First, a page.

Following the preparation of the surface to an acceptable standard of cleanliness and profile, it is important that the steelwork does not deteriorate. Re-rusting can occur very quickly (known as gingering) in a damp humid environment. Unless the steel is stored in a dry condition coating of the substrate should be carried out as soon as possible. Any re-rusting of the surface should be considered as a contaminant and be removed by re-blasting.
The need to carry out surface preparation of a galvanized surface prior to painting is more important than that required for steel substrates. Failure to prepare a galvanized surface correctly will lead to a reduction in life of both the paint and underlying galvanizing.
The most important factor is the complete removal of any oil, grease or other foreign matter from the surface. This can be achieved by the use of suitable degreasing agent such as PPG Prep 88. Apply the following treatments once the surface is chemically clean.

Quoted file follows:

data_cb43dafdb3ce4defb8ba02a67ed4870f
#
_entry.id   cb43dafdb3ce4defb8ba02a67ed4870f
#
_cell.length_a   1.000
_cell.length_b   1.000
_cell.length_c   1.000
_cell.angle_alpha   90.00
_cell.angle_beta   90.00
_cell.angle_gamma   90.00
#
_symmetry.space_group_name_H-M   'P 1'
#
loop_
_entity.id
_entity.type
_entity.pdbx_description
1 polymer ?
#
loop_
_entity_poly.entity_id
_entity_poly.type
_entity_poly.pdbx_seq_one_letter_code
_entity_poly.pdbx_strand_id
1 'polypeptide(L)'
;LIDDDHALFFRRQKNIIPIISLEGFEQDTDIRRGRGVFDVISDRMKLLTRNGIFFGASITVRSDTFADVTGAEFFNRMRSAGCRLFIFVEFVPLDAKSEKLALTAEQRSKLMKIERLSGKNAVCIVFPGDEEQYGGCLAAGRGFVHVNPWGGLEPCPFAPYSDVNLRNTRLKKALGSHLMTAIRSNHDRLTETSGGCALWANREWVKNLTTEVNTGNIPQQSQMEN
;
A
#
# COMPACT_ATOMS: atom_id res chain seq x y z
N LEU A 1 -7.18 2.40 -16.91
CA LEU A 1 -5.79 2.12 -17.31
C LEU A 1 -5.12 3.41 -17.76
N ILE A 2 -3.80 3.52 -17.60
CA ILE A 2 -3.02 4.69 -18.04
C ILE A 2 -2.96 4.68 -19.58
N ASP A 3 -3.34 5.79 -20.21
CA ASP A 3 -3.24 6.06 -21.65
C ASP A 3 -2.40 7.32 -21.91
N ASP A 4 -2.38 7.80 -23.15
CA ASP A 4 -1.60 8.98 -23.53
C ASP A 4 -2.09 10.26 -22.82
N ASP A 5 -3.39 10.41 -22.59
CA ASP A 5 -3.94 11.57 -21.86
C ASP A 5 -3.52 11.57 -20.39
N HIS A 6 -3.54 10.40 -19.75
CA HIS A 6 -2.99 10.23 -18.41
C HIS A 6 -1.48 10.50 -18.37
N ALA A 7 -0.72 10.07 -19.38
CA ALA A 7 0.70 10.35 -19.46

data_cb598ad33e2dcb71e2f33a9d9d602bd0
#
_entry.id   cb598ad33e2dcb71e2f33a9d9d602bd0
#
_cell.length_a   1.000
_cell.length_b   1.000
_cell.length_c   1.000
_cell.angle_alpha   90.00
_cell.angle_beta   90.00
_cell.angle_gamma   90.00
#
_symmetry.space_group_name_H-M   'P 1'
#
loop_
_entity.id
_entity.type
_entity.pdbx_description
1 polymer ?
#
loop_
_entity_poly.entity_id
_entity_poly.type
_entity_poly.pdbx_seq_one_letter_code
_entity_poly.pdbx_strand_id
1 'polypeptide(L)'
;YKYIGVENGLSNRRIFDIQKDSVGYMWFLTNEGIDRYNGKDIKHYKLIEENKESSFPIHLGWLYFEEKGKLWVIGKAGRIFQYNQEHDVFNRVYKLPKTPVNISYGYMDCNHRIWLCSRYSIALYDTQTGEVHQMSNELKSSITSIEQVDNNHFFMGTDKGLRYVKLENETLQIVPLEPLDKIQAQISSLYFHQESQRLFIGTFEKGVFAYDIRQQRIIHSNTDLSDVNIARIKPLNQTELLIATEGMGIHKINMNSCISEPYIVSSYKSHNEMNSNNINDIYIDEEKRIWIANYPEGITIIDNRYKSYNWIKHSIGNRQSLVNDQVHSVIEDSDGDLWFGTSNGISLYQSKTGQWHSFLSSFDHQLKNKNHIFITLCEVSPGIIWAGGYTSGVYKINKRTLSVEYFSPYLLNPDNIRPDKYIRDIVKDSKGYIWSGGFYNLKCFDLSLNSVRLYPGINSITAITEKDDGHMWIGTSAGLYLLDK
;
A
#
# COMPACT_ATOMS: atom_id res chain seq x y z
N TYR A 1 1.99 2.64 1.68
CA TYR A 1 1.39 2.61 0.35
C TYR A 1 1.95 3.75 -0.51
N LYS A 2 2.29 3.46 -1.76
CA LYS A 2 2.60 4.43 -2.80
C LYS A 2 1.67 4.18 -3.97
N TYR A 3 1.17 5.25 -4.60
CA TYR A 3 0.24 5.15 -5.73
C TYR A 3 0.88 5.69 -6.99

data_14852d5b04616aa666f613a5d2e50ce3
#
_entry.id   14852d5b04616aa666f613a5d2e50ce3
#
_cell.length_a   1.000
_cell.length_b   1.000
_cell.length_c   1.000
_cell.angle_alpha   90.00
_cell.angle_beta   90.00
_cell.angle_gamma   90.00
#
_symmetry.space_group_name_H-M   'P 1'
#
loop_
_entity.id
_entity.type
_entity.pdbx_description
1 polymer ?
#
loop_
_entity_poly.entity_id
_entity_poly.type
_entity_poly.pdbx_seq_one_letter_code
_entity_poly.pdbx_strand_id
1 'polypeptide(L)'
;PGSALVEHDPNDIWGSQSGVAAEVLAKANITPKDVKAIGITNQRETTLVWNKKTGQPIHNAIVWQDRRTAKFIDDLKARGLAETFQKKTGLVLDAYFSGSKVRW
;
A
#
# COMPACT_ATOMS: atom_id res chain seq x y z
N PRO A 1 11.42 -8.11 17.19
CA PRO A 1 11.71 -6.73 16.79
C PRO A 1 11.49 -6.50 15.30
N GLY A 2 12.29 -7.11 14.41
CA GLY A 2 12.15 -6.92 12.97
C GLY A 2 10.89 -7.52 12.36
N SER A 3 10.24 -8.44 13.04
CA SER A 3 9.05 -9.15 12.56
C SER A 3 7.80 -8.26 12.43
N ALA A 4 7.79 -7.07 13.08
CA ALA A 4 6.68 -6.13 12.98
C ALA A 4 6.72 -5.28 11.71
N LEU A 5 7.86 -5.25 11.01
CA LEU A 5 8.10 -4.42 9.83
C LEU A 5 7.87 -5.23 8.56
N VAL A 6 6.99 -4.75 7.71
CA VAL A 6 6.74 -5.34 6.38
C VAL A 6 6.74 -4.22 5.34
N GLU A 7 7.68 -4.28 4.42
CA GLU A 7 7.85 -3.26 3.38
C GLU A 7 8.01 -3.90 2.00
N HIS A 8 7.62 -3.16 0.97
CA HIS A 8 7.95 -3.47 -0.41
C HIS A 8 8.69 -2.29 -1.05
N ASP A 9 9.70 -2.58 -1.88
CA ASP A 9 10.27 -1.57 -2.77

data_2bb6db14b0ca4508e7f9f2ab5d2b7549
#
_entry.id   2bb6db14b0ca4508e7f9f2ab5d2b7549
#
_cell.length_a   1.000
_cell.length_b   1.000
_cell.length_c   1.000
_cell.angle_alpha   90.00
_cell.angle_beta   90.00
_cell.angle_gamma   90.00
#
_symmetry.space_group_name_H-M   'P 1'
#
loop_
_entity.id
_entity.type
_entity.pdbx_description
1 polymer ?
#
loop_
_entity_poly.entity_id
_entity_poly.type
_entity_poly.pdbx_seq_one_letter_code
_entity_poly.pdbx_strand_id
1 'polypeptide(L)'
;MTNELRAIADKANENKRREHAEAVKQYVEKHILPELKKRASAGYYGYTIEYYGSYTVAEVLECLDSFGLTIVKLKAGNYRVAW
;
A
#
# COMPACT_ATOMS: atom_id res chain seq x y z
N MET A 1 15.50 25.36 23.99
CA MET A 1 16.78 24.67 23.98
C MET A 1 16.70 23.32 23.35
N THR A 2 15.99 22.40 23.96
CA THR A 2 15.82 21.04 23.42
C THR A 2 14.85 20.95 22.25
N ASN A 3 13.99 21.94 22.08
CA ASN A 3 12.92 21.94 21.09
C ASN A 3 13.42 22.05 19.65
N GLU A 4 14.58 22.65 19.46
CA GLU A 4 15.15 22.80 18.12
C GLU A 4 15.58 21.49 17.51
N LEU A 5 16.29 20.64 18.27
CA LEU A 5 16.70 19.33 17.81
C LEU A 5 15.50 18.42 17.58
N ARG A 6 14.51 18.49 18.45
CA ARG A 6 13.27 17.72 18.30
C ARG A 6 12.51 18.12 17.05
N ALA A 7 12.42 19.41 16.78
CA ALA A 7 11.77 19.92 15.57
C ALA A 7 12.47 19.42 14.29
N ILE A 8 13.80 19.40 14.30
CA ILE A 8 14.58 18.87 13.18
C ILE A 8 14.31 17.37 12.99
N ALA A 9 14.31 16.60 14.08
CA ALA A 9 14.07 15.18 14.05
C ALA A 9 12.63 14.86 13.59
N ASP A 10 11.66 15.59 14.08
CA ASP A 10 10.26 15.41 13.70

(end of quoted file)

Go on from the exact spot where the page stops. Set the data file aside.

Mordant Solution (‘T’ Wash)
Mordant solution has traditionally bean used to prepare new unweathered galvanised steel for some considerable time with varying degrees of success. This is still generally considered to be the best pre-treatment method available. The solution is an acidified solution in methylated spirits containing copper carbonate which reacts with the zinc surface.
Degreased surfaces are treated with ‘T-Wash’, which is best brush applied to ensure that all of the surface is evenly coated. The ‘T-Wash’ reacts with the galvanizing to form a darkened surface suitable for a paint coating to be applied to.
The reaction is a visual one and a successful application of T-Wash produces a black surface colouration. Where no such colour is observed, further application(s) can be made to ensure that a total reaction takes place. Care should be taken to avoid ponding or puddling of the ‘T-Wash’. Remove anny excess, by washing with water.
Not all manufacturers recommend the washing down of surfaces after application. Please consult the manufacturers data sheets for their recommendation.